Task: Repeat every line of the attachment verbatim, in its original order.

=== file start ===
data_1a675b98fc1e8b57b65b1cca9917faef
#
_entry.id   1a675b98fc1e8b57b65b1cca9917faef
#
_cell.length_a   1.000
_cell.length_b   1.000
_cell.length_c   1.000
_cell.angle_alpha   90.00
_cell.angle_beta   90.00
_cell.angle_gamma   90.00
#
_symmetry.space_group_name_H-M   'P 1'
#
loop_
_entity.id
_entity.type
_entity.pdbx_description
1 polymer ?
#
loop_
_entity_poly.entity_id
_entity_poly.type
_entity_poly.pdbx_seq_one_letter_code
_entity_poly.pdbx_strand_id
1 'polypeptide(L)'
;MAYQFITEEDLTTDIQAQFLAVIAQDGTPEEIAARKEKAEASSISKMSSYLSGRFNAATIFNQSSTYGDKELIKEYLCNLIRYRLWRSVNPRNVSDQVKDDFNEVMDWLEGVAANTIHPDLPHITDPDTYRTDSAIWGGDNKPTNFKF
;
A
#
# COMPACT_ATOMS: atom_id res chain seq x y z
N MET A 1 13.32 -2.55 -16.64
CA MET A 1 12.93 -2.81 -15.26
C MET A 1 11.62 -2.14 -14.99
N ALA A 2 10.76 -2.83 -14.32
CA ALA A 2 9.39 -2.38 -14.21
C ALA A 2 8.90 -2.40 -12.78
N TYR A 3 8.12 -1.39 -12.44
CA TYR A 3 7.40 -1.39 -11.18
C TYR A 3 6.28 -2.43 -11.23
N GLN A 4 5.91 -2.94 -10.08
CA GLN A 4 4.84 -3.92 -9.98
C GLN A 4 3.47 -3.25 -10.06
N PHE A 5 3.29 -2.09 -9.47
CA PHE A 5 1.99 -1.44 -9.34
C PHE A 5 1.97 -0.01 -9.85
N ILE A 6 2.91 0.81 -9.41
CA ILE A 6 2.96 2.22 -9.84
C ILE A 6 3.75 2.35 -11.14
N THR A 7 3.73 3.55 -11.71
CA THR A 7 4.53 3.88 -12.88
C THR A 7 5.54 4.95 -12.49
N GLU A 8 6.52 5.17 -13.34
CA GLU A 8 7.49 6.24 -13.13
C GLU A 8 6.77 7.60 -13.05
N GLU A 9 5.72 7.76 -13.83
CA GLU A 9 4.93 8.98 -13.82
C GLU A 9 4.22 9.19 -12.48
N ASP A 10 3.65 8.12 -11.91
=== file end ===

data_1a675b98fc1e8b57b65b1cca9917faef
#
_entry.id   1a675b98fc1e8b57b65b1cca9917faef
#
_cell.length_a   1.000
_cell.length_b   1.000
_cell.length_c   1.000
_cell.angle_alpha   90.00
_cell.angle_beta   90.00
_cell.angle_gamma   90.00
#
_symmetry.space_group_name_H-M   'P 1'
#
loop_
_entity.id
_entity.type
_entity.pdbx_description
1 polymer ?
#
loop_
_entity_poly.entity_id
_entity_poly.type
_entity_poly.pdbx_seq_one_letter_code
_entity_poly.pdbx_strand_id
1 'polypeptide(L)'
;MAYQFITEEDLTTDIQAQFLAVIAQDGTPEEIAARKEKAEASSISKMSSYLSGRFNAATIFNQSSTYGDKELIKEYLCNLIRYRLWRSVNPRNVSDQVKDDFNEVMDWLEGVAANTIHPDLPHITDPDTYRTDSAIWGGDNKPTNFKF
;
A
#
# COMPACT_ATOMS: atom_id res chain seq x y z
N MET A 1 13.32 -2.55 -16.64
CA MET A 1 12.93 -2.81 -15.26
C MET A 1 11.62 -2.14 -14.99
N ALA A 2 10.76 -2.83 -14.32
CA ALA A 2 9.39 -2.38 -14.21
C ALA A 2 8.90 -2.40 -12.78
N TYR A 3 8.12 -1.39 -12.44
CA TYR A 3 7.40 -1.39 -11.18
C TYR A 3 6.28 -2.43 -11.23
N GLN A 4 5.91 -2.94 -10.08
CA GLN A 4 4.84 -3.92 -9.98
C GLN A 4 3.47 -3.25 -10.06
N PHE A 5 3.29 -2.09 -9.47
CA PHE A 5 1.99 -1.44 -9.34
C PHE A 5 1.97 -0.01 -9.85
N ILE A 6 2.91 0.81 -9.41
CA ILE A 6 2.96 2.22 -9.84
C ILE A 6 3.75 2.35 -11.14
N THR A 7 3.73 3.55 -11.71
CA THR A 7 4.53 3.88 -12.88
C THR A 7 5.54 4.95 -12.49
N GLU A 8 6.52 5.17 -13.34
CA GLU A 8 7.49 6.24 -13.13
C GLU A 8 6.77 7.60 -13.05
N GLU A 9 5.72 7.76 -13.83
CA GLU A 9 4.93 8.98 -13.82
C GLU A 9 4.22 9.19 -12.48
N ASP A 10 3.65 8.12 -11.91